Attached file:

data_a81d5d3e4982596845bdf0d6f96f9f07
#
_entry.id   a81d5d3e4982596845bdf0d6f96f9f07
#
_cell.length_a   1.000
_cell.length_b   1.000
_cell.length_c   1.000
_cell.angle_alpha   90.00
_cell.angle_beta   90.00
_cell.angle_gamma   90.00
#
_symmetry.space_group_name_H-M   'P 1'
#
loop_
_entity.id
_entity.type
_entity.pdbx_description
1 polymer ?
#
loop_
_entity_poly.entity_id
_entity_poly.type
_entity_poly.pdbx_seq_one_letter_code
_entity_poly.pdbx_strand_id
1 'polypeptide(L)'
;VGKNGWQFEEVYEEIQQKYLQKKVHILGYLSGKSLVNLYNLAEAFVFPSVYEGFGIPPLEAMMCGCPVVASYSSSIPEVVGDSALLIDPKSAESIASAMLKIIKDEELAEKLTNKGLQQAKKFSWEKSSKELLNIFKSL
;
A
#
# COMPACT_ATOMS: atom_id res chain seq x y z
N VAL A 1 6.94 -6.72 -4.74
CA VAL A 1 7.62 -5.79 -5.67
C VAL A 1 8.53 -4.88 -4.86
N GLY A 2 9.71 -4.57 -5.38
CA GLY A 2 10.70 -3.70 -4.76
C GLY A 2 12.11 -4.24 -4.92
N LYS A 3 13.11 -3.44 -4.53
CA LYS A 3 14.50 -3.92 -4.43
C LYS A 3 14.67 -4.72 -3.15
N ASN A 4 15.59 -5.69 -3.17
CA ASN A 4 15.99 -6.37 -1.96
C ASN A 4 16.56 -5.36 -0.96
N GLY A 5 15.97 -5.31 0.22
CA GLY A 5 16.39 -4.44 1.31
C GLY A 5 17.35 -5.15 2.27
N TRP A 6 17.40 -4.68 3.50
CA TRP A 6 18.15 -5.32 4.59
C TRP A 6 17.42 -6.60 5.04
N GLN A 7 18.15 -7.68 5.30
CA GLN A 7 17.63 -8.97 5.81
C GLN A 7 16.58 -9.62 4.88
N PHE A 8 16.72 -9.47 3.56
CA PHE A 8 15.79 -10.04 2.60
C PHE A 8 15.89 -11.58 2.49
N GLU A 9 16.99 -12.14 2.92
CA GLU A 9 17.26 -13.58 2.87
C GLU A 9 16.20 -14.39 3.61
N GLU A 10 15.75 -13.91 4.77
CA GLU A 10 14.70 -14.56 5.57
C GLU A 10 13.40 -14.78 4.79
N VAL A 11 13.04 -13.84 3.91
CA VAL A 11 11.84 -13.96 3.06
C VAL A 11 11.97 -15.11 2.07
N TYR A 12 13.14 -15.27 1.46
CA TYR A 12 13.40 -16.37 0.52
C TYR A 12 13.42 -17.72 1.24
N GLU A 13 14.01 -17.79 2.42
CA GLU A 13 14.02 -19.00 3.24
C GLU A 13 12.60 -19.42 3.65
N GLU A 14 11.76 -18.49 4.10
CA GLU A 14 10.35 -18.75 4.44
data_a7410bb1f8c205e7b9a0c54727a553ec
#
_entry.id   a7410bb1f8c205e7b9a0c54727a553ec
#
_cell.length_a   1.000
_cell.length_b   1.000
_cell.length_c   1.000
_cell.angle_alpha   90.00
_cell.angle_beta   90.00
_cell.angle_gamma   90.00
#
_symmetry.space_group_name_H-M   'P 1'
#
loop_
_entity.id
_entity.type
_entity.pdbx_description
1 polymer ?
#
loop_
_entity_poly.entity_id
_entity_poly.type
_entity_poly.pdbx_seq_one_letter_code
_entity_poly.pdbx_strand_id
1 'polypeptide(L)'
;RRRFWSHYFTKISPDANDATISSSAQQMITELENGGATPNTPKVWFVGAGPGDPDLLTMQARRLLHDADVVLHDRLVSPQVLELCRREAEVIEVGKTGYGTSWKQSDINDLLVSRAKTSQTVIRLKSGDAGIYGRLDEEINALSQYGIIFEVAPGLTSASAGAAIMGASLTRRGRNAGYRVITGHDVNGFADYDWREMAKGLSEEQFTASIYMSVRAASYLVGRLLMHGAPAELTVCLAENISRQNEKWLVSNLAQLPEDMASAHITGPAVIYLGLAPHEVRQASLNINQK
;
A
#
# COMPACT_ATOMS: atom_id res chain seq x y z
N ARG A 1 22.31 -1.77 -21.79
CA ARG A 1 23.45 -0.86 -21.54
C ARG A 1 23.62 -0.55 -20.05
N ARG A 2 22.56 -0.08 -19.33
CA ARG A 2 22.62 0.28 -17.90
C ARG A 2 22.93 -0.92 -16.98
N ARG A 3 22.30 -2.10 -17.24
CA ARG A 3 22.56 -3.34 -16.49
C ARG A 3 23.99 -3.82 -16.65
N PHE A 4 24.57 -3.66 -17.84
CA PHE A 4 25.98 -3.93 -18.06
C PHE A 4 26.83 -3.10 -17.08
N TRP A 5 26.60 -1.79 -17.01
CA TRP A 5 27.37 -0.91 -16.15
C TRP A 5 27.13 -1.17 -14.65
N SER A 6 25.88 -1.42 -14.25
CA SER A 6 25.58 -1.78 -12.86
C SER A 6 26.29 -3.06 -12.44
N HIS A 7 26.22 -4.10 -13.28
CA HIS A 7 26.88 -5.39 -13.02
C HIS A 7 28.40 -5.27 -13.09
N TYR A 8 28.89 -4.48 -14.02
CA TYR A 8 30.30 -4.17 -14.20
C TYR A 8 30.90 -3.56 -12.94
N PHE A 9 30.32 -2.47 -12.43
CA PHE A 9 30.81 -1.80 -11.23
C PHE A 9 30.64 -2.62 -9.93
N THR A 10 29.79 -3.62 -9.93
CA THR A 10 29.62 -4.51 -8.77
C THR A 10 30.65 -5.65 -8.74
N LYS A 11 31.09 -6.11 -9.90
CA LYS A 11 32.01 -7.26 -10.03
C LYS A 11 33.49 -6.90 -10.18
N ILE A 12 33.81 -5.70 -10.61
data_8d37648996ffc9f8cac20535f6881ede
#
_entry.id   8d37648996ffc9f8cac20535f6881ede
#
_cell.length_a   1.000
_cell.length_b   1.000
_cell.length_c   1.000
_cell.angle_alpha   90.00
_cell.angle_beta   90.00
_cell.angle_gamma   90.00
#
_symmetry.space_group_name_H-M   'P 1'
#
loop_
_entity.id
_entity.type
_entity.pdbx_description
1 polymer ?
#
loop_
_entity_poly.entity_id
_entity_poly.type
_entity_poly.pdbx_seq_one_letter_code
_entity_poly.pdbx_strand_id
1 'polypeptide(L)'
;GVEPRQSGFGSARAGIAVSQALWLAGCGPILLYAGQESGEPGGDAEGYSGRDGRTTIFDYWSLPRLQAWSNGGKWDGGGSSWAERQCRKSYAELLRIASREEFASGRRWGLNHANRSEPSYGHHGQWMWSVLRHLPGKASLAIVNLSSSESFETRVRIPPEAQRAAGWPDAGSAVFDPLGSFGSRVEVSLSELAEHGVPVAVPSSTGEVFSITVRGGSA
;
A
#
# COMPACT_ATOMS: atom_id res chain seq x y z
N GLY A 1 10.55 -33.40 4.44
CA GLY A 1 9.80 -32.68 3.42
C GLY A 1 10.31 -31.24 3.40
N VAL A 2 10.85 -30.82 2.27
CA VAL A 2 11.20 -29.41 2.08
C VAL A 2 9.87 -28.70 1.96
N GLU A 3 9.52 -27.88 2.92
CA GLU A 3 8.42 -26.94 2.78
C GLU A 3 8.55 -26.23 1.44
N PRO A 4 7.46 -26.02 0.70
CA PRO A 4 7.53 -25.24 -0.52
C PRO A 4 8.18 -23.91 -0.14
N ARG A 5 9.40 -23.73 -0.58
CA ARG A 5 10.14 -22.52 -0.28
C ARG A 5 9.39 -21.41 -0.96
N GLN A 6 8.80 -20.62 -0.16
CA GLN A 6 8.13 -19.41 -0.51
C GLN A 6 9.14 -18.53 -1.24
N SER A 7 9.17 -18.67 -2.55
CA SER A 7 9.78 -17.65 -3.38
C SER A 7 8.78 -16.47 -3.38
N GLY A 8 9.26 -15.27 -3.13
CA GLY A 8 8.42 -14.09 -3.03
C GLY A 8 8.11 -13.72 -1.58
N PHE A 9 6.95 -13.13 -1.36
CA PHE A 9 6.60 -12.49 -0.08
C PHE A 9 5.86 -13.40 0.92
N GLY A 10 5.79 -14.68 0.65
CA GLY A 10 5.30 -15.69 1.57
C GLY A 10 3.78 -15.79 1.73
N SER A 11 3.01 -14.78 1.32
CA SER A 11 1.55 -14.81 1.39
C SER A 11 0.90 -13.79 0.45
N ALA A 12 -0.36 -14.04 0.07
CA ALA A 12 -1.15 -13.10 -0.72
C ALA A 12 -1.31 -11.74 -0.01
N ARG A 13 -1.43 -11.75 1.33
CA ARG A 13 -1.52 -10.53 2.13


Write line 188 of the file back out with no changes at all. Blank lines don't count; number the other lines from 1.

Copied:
CA GLY A 8 8.42 -14.09 -3.03